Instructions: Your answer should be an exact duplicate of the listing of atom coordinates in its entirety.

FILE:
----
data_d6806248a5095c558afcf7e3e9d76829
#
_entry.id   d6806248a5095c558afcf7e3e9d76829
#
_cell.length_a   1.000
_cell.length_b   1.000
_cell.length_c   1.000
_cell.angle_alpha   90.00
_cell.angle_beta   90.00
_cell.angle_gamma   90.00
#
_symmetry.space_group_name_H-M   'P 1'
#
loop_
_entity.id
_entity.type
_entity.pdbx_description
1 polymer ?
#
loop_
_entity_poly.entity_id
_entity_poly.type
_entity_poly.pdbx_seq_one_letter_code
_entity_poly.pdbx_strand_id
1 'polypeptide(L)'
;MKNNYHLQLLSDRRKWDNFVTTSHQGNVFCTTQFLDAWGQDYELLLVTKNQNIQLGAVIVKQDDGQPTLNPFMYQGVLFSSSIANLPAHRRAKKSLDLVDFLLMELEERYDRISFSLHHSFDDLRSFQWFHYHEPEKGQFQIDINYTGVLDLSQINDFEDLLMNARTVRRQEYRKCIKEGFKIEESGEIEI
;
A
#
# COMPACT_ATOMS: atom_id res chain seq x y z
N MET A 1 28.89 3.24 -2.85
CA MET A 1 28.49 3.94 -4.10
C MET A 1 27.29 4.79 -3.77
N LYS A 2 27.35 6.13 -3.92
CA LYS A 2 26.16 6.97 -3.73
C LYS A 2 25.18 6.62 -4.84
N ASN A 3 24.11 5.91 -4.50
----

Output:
data_d6806248a5095c558afcf7e3e9d76829
#
_entry.id   d6806248a5095c558afcf7e3e9d76829
#
_cell.length_a   1.000
_cell.length_b   1.000
_cell.length_c   1.000
_cell.angle_alpha   90.00
_cell.angle_beta   90.00
_cell.angle_gamma   90.00
#
_symmetry.space_group_name_H-M   'P 1'
#
loop_
_entity.id
_entity.type
_entity.pdbx_description
1 polymer ?
#
loop_
_entity_poly.entity_id
_entity_poly.type
_entity_poly.pdbx_seq_one_letter_code
_entity_poly.pdbx_strand_id
1 'polypeptide(L)'
;MKNNYHLQLLSDRRKWDNFVTTSHQGNVFCTTQFLDAWGQDYELLLVTKNQNIQLGAVIVKQDDGQPTLNPFMYQGVLFSSSIANLPAHRRAKKSLDLVDFLLMELEERYDRISFSLHHSFDDLRSFQWFHYHEPEKGQFQIDINYTGVLDLSQINDFEDLLMNARTVRRQEYRKCIKEGFKIEESGEIEI
;
A
#
# COMPACT_ATOMS: atom_id res chain seq x y z
N MET A 1 28.89 3.24 -2.85
CA MET A 1 28.49 3.94 -4.10
C MET A 1 27.29 4.79 -3.77
N LYS A 2 27.35 6.13 -3.92
CA LYS A 2 26.16 6.97 -3.73
C LYS A 2 25.18 6.62 -4.84
N ASN A 3 24.11 5.91 -4.50